But it wasn't enough. The Friscoians were a fickle bunch, and even a pile of rusted gears couldn't stimulate the dwindling economy. Without the mine, people didn't want to stick around and by 1912 the place was down to only 2 Starbucks. Then, like a worm burrowing through the mud, the town of Frisco simply faded away. If you go there now, expect to see a lot of stuff like this...

If you are a fan of domes (and who isn't), then today is your lucky day! Frisco used to be known as the "Dome-iest city in the Greater Central Utah area". (Not true).

These are the famed Frisco domes. They are actually old ovens where the good people of Frisco would make charcoal to fire up the smelter. All they did was tear down every tree they could find and invite this little guy to the party....

And Blam! Instant Charcoal. And all it took was devestating deforestation. Someone had put up a fence around the ovens, but then someone else tore it down. So I wandered to cash in on someone else's vandelism.

Wanna know what I found inside??

A hole! Stupid crumbly oven.

Finally, like all good towns, there needed to be a place to put yer dead. Frisco was no exception. You can't have dead folks piled in the streets! You need a good hill to put them! And so, Frisco cemetary was created. If you were rich I imagine you got a proper headstone, like so...

(Inscription says "Daring we miss thee". I thought this was sad cus now no one even knows who she was).

(This one says "Farewell my wife and children all
from thee a father Christ doth call
mourn not for me, it is in vain
to call me to your side again")

Just in case death wasn't depressing enough. Most of the headstones had little saying like this. "I'm dead, you're going to die, get over it" and such. It was terribly sad. Now if you didn't have money, I imagine your grave looked like this....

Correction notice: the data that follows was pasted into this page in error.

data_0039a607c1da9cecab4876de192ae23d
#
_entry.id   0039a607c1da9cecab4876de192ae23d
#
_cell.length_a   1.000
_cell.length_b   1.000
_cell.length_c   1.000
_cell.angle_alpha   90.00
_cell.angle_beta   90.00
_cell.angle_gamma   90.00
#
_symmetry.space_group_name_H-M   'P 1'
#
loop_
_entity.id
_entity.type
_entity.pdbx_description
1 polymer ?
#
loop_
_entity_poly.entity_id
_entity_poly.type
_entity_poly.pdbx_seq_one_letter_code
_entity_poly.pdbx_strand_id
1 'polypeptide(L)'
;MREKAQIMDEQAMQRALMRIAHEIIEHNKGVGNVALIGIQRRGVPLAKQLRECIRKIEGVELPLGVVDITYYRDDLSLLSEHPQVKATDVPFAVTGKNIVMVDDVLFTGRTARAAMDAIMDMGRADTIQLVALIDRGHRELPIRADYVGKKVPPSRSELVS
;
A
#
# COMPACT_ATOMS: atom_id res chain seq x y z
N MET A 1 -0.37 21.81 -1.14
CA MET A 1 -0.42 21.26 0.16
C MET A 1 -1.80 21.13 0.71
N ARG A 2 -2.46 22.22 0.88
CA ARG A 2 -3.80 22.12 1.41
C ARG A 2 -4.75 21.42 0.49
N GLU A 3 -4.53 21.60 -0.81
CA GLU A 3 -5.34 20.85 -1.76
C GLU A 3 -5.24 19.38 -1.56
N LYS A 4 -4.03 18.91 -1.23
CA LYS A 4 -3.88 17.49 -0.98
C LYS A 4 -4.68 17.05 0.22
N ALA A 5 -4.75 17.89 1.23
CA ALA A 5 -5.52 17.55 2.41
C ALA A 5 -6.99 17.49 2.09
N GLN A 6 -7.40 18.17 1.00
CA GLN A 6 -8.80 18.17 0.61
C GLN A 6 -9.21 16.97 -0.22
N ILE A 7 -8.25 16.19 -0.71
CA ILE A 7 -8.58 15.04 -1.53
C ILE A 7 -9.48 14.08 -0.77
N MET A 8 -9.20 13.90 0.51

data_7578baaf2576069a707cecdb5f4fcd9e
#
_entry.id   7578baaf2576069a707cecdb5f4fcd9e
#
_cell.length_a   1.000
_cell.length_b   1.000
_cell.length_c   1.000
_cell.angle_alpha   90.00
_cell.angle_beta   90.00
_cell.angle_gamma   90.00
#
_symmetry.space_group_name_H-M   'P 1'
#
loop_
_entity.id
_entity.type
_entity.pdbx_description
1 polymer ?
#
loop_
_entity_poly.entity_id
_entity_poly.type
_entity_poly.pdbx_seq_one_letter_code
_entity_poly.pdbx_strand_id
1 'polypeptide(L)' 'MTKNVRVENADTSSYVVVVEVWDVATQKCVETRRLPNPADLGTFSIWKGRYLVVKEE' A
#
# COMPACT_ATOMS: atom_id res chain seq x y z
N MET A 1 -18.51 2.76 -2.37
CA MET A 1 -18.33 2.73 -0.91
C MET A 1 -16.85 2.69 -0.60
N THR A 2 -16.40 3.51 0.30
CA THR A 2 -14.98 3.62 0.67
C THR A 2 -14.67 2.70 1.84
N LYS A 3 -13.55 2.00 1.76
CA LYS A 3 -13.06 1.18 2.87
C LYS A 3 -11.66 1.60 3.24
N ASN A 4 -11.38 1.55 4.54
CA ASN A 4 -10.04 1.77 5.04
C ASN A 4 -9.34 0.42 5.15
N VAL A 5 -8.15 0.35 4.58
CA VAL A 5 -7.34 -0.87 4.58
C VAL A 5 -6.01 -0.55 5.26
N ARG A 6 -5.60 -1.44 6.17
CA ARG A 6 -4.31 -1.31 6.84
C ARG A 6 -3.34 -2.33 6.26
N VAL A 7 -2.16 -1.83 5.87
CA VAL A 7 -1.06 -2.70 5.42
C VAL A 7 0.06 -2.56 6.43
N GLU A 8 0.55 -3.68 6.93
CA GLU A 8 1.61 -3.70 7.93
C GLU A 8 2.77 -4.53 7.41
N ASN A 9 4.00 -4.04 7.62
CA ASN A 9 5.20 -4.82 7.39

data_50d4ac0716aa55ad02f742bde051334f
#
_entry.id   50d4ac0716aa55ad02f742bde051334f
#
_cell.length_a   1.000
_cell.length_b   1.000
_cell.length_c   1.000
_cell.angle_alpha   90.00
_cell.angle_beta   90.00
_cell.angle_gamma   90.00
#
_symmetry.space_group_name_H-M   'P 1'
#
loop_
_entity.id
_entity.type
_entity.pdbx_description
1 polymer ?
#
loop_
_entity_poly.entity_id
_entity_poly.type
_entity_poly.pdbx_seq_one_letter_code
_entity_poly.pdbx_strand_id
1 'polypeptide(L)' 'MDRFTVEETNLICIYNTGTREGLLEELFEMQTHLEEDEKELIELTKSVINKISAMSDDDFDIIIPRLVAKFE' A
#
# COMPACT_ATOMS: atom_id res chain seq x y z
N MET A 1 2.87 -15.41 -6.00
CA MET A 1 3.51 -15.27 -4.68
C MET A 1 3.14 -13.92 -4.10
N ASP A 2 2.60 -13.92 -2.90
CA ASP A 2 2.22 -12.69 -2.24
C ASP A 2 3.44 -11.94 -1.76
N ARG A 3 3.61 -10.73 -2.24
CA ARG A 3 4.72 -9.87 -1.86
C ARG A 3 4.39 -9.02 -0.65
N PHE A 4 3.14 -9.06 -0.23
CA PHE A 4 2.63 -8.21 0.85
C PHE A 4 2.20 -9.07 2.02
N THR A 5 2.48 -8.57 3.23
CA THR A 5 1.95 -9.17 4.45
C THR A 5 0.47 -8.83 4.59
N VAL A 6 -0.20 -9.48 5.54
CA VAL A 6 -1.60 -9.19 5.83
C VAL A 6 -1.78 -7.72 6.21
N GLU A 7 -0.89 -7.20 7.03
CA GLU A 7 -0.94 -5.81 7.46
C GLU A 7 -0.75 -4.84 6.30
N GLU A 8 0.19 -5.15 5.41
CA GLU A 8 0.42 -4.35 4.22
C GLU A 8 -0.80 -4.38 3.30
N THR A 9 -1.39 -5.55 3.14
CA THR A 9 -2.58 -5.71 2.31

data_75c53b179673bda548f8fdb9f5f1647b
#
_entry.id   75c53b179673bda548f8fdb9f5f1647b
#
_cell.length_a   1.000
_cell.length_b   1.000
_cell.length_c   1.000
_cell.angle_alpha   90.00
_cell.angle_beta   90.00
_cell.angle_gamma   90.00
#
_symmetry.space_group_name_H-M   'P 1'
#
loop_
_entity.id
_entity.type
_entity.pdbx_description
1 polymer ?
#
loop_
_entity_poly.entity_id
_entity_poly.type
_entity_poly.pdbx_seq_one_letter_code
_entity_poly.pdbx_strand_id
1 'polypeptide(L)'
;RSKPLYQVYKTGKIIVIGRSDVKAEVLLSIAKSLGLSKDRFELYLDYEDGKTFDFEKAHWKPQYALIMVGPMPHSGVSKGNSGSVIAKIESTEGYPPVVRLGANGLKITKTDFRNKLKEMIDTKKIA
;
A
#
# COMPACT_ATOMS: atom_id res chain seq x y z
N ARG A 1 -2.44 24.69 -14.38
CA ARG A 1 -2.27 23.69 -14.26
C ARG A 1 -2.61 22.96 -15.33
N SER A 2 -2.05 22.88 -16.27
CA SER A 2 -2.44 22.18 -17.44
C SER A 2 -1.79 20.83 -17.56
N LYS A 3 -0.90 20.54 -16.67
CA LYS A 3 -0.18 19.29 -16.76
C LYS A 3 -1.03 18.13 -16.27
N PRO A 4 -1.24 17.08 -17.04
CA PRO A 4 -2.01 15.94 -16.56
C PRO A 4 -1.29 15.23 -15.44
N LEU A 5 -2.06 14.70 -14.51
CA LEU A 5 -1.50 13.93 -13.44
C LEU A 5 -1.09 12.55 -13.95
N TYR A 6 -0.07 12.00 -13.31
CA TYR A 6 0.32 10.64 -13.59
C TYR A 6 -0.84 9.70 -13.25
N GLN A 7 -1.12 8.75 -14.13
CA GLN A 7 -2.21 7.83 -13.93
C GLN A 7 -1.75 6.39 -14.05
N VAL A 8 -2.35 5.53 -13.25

The classic "boot hill" look. Very popular with hobos.

The graveyard was mostly filled with children. Ages 0 to 5 appeared to be hard years. At least they have a peaceful place to rest. Sad place.
Anway, that is Frisco in a nutshell. Hope this was informational for you. Next week I'm going to New House, the second dome-iest city in the west!


B. said...

Just fantastic. And informative.

Corey Shuman said...

Might want to do a bit more research on the area, its a good start but you are missing a lot and mis-identifing quite a bit.
You might also want to point out that the entire area, frisco side and newhouse side are slated for full reclamation in the next year or so.

marshall p said...

thank you for that enlightening post. I'm sorry Corey Shuman is such a nitpicker.

Cheetah said...

I didn't know that about the reclaimation of the townsites. Glad I got out there.

All my information concerning Frisco came from this website....


So if there is incorrect information then blame that guy.

Cheetah said...

Oh, and I made up some stuff too. Just minor things. The history stuff should all line up with that website.

B. said...

Hi Corey,

In defense of this blog, I think we're meant to take most of the "facts" with a grain of salt. I've driven down I-15 many times and I know there's no giant kitten there.

But I'm glad you posted here because your website looks really cool. I can't wait to look into it further.

marshall p said...

Bryton, are you serious? there's no giant kitten? I'm cancelling my plans to visit as of now.


heather said...

Thanks for this blog - this site is part of my dissertation and I enjoyed getting to laugh over some of the pics and info.

The Hill said...

I think your map has been infested.

You're REALLY funny.

Well done.